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Many people with herniated discs have no symptoms. Pain happens when the bulging disc irritates the membrane on the outside of the spinal cord or spinal nerves. If the disc presses on the nerve roots in the spine, it can cause weakness or numbness in the area of the body where that nerve travels. If the herniated disc isn't pressing on a nerve, you may have an ache in your low back. Or you may have no symptoms at all.
When the disc does press on a nerve in the lower back, symptoms may include:
Pain that travels through the buttock and down a leg to the ankle or foot because of pressure on the sciatic nerve. Low back pain may accompany the leg pain.
Tingling (a "pins-and-needles" feeling) or numbness in one leg. It can start in the buttock or behind the knee and extend to the thigh, ankle, or foot.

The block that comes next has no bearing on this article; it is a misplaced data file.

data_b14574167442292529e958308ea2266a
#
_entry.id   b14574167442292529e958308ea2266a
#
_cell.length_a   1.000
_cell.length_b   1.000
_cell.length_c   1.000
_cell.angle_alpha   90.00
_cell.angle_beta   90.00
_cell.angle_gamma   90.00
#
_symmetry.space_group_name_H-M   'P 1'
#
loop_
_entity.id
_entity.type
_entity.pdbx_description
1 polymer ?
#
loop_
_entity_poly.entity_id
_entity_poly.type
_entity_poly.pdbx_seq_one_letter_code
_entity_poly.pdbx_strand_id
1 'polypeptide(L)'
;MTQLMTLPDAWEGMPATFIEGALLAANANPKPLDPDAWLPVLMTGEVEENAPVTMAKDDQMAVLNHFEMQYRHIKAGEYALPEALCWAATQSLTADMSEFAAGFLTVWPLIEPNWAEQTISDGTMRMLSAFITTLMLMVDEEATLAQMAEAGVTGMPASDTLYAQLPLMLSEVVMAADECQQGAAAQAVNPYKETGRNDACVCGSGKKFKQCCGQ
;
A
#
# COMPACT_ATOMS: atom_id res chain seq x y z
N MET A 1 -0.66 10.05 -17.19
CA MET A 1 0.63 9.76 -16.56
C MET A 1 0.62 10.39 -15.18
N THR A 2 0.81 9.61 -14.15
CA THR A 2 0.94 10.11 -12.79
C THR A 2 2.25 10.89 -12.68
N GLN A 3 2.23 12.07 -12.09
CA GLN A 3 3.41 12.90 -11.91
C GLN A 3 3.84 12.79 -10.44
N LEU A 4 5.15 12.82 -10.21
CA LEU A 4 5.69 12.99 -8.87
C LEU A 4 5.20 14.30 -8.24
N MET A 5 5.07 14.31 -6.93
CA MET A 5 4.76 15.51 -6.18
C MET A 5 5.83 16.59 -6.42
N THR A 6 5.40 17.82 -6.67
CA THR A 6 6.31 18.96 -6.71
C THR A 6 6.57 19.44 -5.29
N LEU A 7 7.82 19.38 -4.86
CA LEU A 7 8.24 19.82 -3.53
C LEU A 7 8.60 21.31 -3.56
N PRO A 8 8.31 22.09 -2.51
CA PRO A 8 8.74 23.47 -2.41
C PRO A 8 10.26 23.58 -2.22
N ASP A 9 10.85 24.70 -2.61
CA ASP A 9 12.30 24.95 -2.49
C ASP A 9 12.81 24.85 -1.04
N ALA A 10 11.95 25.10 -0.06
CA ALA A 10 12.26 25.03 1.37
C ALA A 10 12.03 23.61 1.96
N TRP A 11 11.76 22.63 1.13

Pain in the front of the thigh.
Severe deep muscle pain and muscle spasms.
Weakness in both legs and the loss of bladder or bowel control are symptoms of a specific and severe type of nerve root compression called cauda equina syndrome. This is a rare but serious problem. A person with these symptoms should see a doctor right away.
The Stanford Medicine Online Second Opinion program offers you easy access to our world-class doctors. It’s all done remotely and you don’t have to visit our hospital or one of our clinics for this service. You don’t even need to leave home!